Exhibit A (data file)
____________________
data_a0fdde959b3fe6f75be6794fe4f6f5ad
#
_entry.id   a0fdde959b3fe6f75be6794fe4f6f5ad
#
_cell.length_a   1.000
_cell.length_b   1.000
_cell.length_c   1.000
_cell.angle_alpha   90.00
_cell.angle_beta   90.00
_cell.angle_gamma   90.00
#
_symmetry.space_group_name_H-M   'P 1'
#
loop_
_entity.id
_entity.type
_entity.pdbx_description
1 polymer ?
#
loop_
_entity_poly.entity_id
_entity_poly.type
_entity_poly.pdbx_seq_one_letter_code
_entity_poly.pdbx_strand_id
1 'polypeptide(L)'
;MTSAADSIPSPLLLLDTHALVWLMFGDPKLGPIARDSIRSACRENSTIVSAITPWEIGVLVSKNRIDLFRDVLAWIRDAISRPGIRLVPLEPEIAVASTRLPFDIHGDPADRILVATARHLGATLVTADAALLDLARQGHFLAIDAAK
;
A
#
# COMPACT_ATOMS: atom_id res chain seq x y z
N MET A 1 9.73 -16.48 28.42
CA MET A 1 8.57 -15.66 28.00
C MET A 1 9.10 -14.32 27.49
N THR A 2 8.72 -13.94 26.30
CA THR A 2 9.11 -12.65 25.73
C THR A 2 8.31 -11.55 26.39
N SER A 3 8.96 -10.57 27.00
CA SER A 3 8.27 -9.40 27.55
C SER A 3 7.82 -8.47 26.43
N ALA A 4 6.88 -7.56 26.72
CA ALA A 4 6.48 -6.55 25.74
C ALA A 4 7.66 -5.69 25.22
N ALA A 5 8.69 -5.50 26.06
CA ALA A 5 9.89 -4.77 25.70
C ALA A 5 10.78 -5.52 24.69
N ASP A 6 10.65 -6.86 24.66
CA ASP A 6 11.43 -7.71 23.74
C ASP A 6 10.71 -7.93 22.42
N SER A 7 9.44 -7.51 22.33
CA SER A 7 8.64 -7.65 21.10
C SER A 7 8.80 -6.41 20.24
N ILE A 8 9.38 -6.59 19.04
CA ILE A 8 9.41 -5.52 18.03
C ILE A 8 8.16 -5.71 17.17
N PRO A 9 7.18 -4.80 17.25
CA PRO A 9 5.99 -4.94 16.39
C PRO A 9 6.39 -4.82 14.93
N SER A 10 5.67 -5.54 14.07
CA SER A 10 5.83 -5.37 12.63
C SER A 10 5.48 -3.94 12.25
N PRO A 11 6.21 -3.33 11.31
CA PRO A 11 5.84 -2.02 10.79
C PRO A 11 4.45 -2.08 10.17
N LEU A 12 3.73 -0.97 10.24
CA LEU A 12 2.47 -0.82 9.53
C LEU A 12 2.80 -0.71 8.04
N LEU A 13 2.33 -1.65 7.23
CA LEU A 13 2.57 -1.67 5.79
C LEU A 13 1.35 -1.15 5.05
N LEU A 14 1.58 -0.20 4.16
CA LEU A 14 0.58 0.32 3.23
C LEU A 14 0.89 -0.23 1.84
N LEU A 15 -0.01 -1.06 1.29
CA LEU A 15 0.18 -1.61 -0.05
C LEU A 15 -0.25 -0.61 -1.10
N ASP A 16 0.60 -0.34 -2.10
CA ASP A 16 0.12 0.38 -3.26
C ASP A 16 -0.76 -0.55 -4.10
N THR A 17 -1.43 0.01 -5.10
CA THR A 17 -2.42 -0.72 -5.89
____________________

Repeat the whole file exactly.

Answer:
data_a0fdde959b3fe6f75be6794fe4f6f5ad
#
_entry.id   a0fdde959b3fe6f75be6794fe4f6f5ad
#
_cell.length_a   1.000
_cell.length_b   1.000
_cell.length_c   1.000
_cell.angle_alpha   90.00
_cell.angle_beta   90.00
_cell.angle_gamma   90.00
#
_symmetry.space_group_name_H-M   'P 1'
#
loop_
_entity.id
_entity.type
_entity.pdbx_description
1 polymer ?
#
loop_
_entity_poly.entity_id
_entity_poly.type
_entity_poly.pdbx_seq_one_letter_code
_entity_poly.pdbx_strand_id
1 'polypeptide(L)'
;MTSAADSIPSPLLLLDTHALVWLMFGDPKLGPIARDSIRSACRENSTIVSAITPWEIGVLVSKNRIDLFRDVLAWIRDAISRPGIRLVPLEPEIAVASTRLPFDIHGDPADRILVATARHLGATLVTADAALLDLARQGHFLAIDAAK
;
A
#
# COMPACT_ATOMS: atom_id res chain seq x y z
N MET A 1 9.73 -16.48 28.42
CA MET A 1 8.57 -15.66 28.00
C MET A 1 9.10 -14.32 27.49
N THR A 2 8.72 -13.94 26.30
CA THR A 2 9.11 -12.65 25.73
C THR A 2 8.31 -11.55 26.39
N SER A 3 8.96 -10.57 27.00
CA SER A 3 8.27 -9.40 27.55
C SER A 3 7.82 -8.47 26.43
N ALA A 4 6.88 -7.56 26.72
CA ALA A 4 6.48 -6.55 25.74
C ALA A 4 7.66 -5.69 25.22
N ALA A 5 8.69 -5.50 26.06
CA ALA A 5 9.89 -4.77 25.70
C ALA A 5 10.78 -5.52 24.69
N ASP A 6 10.65 -6.86 24.66
CA ASP A 6 11.43 -7.71 23.74
C ASP A 6 10.71 -7.93 22.42
N SER A 7 9.44 -7.51 22.33
CA SER A 7 8.64 -7.65 21.10
C SER A 7 8.80 -6.41 20.24
N ILE A 8 9.38 -6.59 19.04
CA ILE A 8 9.41 -5.52 18.03
C ILE A 8 8.16 -5.71 17.17
N PRO A 9 7.18 -4.80 17.25
CA PRO A 9 5.99 -4.94 16.39
C PRO A 9 6.39 -4.82 14.93
N SER A 10 5.67 -5.54 14.07
CA SER A 10 5.83 -5.37 12.63
C SER A 10 5.48 -3.94 12.25
N PRO A 11 6.21 -3.33 11.31
CA PRO A 11 5.84 -2.02 10.79
C PRO A 11 4.45 -2.08 10.17
N LEU A 12 3.73 -0.97 10.24
CA LEU A 12 2.47 -0.82 9.53
C LEU A 12 2.80 -0.71 8.04
N LEU A 13 2.33 -1.65 7.23
CA LEU A 13 2.57 -1.67 5.79
C LEU A 13 1.35 -1.15 5.05
N LEU A 14 1.58 -0.20 4.16
CA LEU A 14 0.58 0.32 3.23
C LEU A 14 0.89 -0.23 1.84
N LEU A 15 -0.01 -1.06 1.29
CA LEU A 15 0.18 -1.61 -0.05
C LEU A 15 -0.25 -0.61 -1.10
N ASP A 16 0.60 -0.34 -2.10
CA ASP A 16 0.12 0.38 -3.26
C ASP A 16 -0.76 -0.55 -4.10
N THR A 17 -1.43 0.01 -5.10
CA THR A 17 -2.42 -0.72 -5.89